Costs of illness studies which estimate the burden of unhealthy behaviours such as poor diet have been undertaken. Within the UK, the low prevalence of people meeting the government's targets for healthy levels of physical activity is well known. Recent estimates of the cost to the National Health Service have been based on a number of different data and out‐of‐date sources.
This study shows that physical inactivity leads to a direct cost to the UK National Health Service of £1.06 billion per year. It also presents an accurate and up‐to‐date method which may be used in other countries to estimate direct costs of physical inactivity to the health service. Estimates of the costs of unhealthy behaviours are useful in setting health promotion policy.
Estimates of the costs of unhealthy behaviours are useful in setting health promotion policy.
The Game Plan estimate of £8 billion for all diseases related to physical inactivity was very high in comparison to our estimate of £1.06 billion, but Game Plan estimates were for direct and indirect costs whereas our estimate is for direct costs only. Furthermore, the Game Plan calculations included a number of diseases not considered in the current study—that is, angina pectoris, osteoarthritis and hypertension—although it excluded breast cancer. This would explain our reduction in the estimate of overall direct costs to the NHS.
We adopted the PAFs calculated in the World Health Report3; however, these PAFs did not quantify other benefits of physical activity such as the improvement in musculoskeletal conditions or reduction in symptoms of depression. Musculoskeletal diseases caused just under 5% of the burden measured in DALYs among developed regions.
For these reasons, our figures are undoubtedly an underestimate of the true cost of physical inactivity to the UK economy. Despite this, our study is important because it provides an up‐to‐date evidence‐based estimate of the direct financial cost of physical inactivity to the UK NHS which can be used by policy makers and others.
The comparison of studies which use PAFs to determine the overall burden of disease attributable to particular behaviours is hampered by the different diseases considered in each study. The current study considers ischaemic heart disease, cerebrovascular disease (stroke), breast cancer, colon/rectum cancer and diabetes mellitus as diseases with some proportion of cause attributable to physical inactivity. The burden of disease project calculates a PAF based on ischaemic stroke, but provides data only to the level of cerebrovascular disease for mortality, DALYs, YLLs and YLDs. The application of PAFs for ischaemic stroke due to physical inactivity to outcome data for cerebrovascular disease will result in an overestimate of the burden of ill health due to physical activity. The overestimate will not be severe as ischaemic stroke accounts for 80–85% of all cerebrovascular diseases (with the remainder due to haemorrhagic stroke).17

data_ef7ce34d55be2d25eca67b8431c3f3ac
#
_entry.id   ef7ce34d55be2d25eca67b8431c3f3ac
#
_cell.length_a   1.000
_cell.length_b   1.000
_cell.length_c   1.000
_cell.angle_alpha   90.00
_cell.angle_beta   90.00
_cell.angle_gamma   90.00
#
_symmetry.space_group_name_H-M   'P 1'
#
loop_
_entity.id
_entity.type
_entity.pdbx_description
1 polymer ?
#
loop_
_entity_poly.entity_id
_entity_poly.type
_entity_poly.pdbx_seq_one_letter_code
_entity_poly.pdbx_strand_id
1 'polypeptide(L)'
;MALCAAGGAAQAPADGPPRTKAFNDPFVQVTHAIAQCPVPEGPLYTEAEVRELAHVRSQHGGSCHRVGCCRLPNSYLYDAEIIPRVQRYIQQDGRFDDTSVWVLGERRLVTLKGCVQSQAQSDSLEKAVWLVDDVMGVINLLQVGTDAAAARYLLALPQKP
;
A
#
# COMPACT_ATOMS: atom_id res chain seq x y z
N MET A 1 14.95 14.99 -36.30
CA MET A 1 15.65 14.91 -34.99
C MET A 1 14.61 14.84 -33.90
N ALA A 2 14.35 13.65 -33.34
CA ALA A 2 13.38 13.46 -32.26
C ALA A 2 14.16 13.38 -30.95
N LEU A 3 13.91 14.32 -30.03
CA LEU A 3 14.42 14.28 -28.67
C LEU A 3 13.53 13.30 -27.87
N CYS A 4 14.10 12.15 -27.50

A limitation to studies of this type is the absence of current NHS cost by disease category, which in this paper has been extrapolated from 1992 data. We would encourage future research to gain accurate contemporary cost by disease data, which when used in conjunction with more recent work on attributable risk8 could provide robust estimates on the direct costs of unhealthy behaviours. Cost analysis provides a rationale for developing and promoting specific types of intervention to increase physical activity. This method is retrospective and as such does not consider the lead time from intervention to outcome (ie, adopting physical activity across a life course). Owing to its retrospective nature, it is a picture of past rates and costs of physical inactivity and cannot reflect the success or otherwise of recent interventions. The next steps in this type of work may be the development of models to estimate potential cost and health savings from interventions.
This information should be of use in developing health strategy, particularly in prioritising physical activity in the discussion of public health interventions. In particular, it should inform discussions around the distribution of resources and supplement the current debate in the UK about the role of preventive action. The INTERHEART study2 found that modifiable risk factors account for 90% of the PAR for acute myocardial infarction (AMI) in men and 94% of the PAR for AMI in women. Physical inactivity is just one of the modifiable risk factors for coronary heart disease and contributed 12% to the PAR for AMI. We are not arguing that the findings of this paper change the importance given to achieving a reduction in the main risk factors for premature mortality (such as smoking). We are arguing that the potential impact of changing other risk factors would be further enhanced if they were to include an increase in physical activity. Our results show that there is an economic case for developing policies and interventions that promote physical activity.
One third of all deaths are due to diseases which could be at least partly reduced by increased physical activity. Physical inactivity was directly responsible for 3% of morbidity and mortality in the UK. The estimated direct cost to the NHS is £1.06 billion. There is a considerable public health burden due to physical inactivity in the UK. Accurately establishing the financial cost of physical inactivity is an important step in developing national public health strategy.
AMI - acute myocardial infarction
DALY - Disability Adjusted Life Year
ICD - International Classification of Disease
NHS - National Health Service
PAF - population attributable fraction
PAR - population attributable risk
YLD - years of life impeded by disability
YLL - years of life lost to premature death
Funding: The researchers are funded by the British Heart Foundation.
Competing interests: None declared.